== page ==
From Atherton Tablelands, it took us 2 days to reach out next destination. Leaving Yungaburra, we drove along Curtain Fig Tree Road and got onto the Atherton Malanda Road which would take us down off the High Country and back to the East Coast bringing us out at Innisfail.
Below is a photograph of the Curtain Fig Tree found in the Curtain Fig Tree National Park. The large fig tree is unique because the extensive aerial roots, that drop 15m to the forest floor, have formed a ‘curtain’.
We now followed the coast line south on Bruce Highway A1, spending the night at Mission Beach. Once we had set up camp we went for a drive to get a feel for the place. I thought before arriving we may perhaps stay a few nights but I just wasn’t getting that vibe, so we left early in the morning.
We arrive at Stop 6 late afternoon. Welcome to Pioneer Bay, launching pad to the Whitsunday Islands. The 74 Whitsunday Islands lie between the northeast coast of Queensland and the Great Barrier Reef. Most of the islands are uninhabited. (Picture courtesy of Google Maps)
We based ourselves at the Seabreeze Caravan Park in Cannonvale, walking distance to the harbour and Airlie Beach town centre. Initially booking in for 3 days, we kept finding things to do and extended our booking every few days. We ending up staying a week.
Click on photographs below to enlarge.
A highlight of our stay was spending a day sailing with Airlie Beach Day Sailing. The charter is quite exclusive, accommodating for a maximum of 8 (Adults Only) guests. We were really spoilt as there was only one other guest this day.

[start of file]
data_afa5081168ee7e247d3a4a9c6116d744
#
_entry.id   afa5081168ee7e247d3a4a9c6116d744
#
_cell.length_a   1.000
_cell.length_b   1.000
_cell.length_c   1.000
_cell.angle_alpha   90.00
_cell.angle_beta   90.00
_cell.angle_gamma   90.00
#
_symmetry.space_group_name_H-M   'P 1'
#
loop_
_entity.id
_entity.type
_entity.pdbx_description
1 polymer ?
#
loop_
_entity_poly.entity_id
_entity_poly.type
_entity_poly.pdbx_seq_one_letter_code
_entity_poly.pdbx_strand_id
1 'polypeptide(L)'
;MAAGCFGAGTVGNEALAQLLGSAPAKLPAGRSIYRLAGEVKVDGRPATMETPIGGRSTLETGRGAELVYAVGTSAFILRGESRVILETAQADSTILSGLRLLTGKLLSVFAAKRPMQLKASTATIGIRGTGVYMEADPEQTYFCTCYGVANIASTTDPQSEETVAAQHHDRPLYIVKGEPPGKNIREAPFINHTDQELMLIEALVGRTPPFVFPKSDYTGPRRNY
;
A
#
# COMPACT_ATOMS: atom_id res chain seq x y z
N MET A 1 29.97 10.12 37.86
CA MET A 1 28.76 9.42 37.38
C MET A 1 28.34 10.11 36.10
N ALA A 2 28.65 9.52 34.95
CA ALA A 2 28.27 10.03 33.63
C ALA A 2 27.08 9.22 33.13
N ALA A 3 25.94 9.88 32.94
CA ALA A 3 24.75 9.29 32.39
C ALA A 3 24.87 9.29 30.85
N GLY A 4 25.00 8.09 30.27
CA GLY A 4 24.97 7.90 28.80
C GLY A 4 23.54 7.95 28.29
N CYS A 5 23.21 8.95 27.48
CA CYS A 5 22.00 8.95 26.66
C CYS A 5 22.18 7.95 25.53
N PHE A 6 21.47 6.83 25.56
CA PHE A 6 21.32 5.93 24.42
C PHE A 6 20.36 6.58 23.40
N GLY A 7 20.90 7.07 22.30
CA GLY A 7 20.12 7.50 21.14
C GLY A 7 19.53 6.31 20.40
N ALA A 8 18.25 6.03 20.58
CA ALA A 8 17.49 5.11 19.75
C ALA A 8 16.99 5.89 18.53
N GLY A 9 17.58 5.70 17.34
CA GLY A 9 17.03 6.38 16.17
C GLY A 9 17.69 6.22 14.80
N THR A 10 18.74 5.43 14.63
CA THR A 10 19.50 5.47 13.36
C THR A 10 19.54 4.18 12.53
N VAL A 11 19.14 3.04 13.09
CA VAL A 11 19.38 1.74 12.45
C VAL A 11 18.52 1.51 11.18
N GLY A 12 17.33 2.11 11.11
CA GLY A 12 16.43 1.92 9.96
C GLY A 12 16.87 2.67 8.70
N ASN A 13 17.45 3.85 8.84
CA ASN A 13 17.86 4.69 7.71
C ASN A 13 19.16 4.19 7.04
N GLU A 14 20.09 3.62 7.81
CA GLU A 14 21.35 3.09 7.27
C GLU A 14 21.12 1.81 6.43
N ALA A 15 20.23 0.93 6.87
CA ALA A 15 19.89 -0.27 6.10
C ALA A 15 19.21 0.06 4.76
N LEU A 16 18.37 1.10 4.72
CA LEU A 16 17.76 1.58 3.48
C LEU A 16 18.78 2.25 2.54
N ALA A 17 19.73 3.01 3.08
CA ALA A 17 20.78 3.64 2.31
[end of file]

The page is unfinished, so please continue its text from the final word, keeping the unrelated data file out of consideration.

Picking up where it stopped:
The food is prepared by a local French Chef, Alain Antonius. Morning Tea, a Gourmet Lunch and Chocolate Gateaux on the sail home. Coffee, water, fruit juices and a selection of teas are offered constantly through the day. You can BYO alcohol.
The weather determines where the Skipper sails the boat but usually the guest can expect 3 stops incorporating swimming, snorkeling, beach bumming. This day the wind gusts were over 40 kts. Not good weather for any of the above but bloody fantastic for some serious sailing. So sailing we did and I was delighted.
We did throw ourselves in the water to do a bit of lazy reef snorkeling. The skipper jumped in the tender and threw out some ropes then drove slowly over the top of the reef that was about 3 mtrs below us. Talk about making it easy. Visibility was quite poor due to the weather but he had tucked us in behind an island and the water was very calm in this cove. Nothing worse than snorkeling in a washing machine.
The region was smashed by Cyclone Debbie in 2017 and is still recovering. Some of the resorts are still closed. Others are open for day visitors only whilst infrastructure is being repaired. The reef system was damaged but recovering quickly. Perhaps partly due to the tight regulations imposed on tourism operators which minimises stress on the reef.
We could have just kept on travelling but time has run out and our next stop is home which will take us 2 days driving to reach.